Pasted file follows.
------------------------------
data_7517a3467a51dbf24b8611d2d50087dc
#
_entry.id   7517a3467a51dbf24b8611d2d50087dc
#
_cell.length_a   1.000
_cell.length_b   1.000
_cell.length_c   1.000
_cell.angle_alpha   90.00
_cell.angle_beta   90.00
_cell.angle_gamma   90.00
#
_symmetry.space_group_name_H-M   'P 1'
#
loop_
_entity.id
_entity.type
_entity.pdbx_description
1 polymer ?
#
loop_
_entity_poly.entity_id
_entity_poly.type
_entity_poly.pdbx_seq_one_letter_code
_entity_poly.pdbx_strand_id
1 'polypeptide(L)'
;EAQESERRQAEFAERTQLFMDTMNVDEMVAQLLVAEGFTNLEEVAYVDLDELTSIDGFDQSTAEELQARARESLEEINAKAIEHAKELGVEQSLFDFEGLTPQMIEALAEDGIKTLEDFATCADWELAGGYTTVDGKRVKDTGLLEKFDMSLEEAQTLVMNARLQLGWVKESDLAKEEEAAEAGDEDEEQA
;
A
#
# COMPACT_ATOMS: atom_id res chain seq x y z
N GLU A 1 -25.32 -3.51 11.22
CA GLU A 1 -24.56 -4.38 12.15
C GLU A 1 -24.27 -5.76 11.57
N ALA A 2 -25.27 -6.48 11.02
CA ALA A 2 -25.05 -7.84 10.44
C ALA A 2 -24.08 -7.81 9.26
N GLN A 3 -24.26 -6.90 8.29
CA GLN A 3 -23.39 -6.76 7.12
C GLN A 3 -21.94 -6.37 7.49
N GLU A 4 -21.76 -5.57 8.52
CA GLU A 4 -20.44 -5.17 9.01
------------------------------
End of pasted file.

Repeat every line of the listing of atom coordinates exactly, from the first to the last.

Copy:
data_7517a3467a51dbf24b8611d2d50087dc
#
_entry.id   7517a3467a51dbf24b8611d2d50087dc
#
_cell.length_a   1.000
_cell.length_b   1.000
_cell.length_c   1.000
_cell.angle_alpha   90.00
_cell.angle_beta   90.00
_cell.angle_gamma   90.00
#
_symmetry.space_group_name_H-M   'P 1'
#
loop_
_entity.id
_entity.type
_entity.pdbx_description
1 polymer ?
#
loop_
_entity_poly.entity_id
_entity_poly.type
_entity_poly.pdbx_seq_one_letter_code
_entity_poly.pdbx_strand_id
1 'polypeptide(L)'
;EAQESERRQAEFAERTQLFMDTMNVDEMVAQLLVAEGFTNLEEVAYVDLDELTSIDGFDQSTAEELQARARESLEEINAKAIEHAKELGVEQSLFDFEGLTPQMIEALAEDGIKTLEDFATCADWELAGGYTTVDGKRVKDTGLLEKFDMSLEEAQTLVMNARLQLGWVKESDLAKEEEAAEAGDEDEEQA
;
A
#
# COMPACT_ATOMS: atom_id res chain seq x y z
N GLU A 1 -25.32 -3.51 11.22
CA GLU A 1 -24.56 -4.38 12.15
C GLU A 1 -24.27 -5.76 11.57
N ALA A 2 -25.27 -6.48 11.02
CA ALA A 2 -25.05 -7.84 10.44
C ALA A 2 -24.08 -7.81 9.26
N GLN A 3 -24.26 -6.90 8.29
CA GLN A 3 -23.39 -6.76 7.12
C GLN A 3 -21.94 -6.37 7.49
N GLU A 4 -21.76 -5.57 8.52
CA GLU A 4 -20.44 -5.17 9.01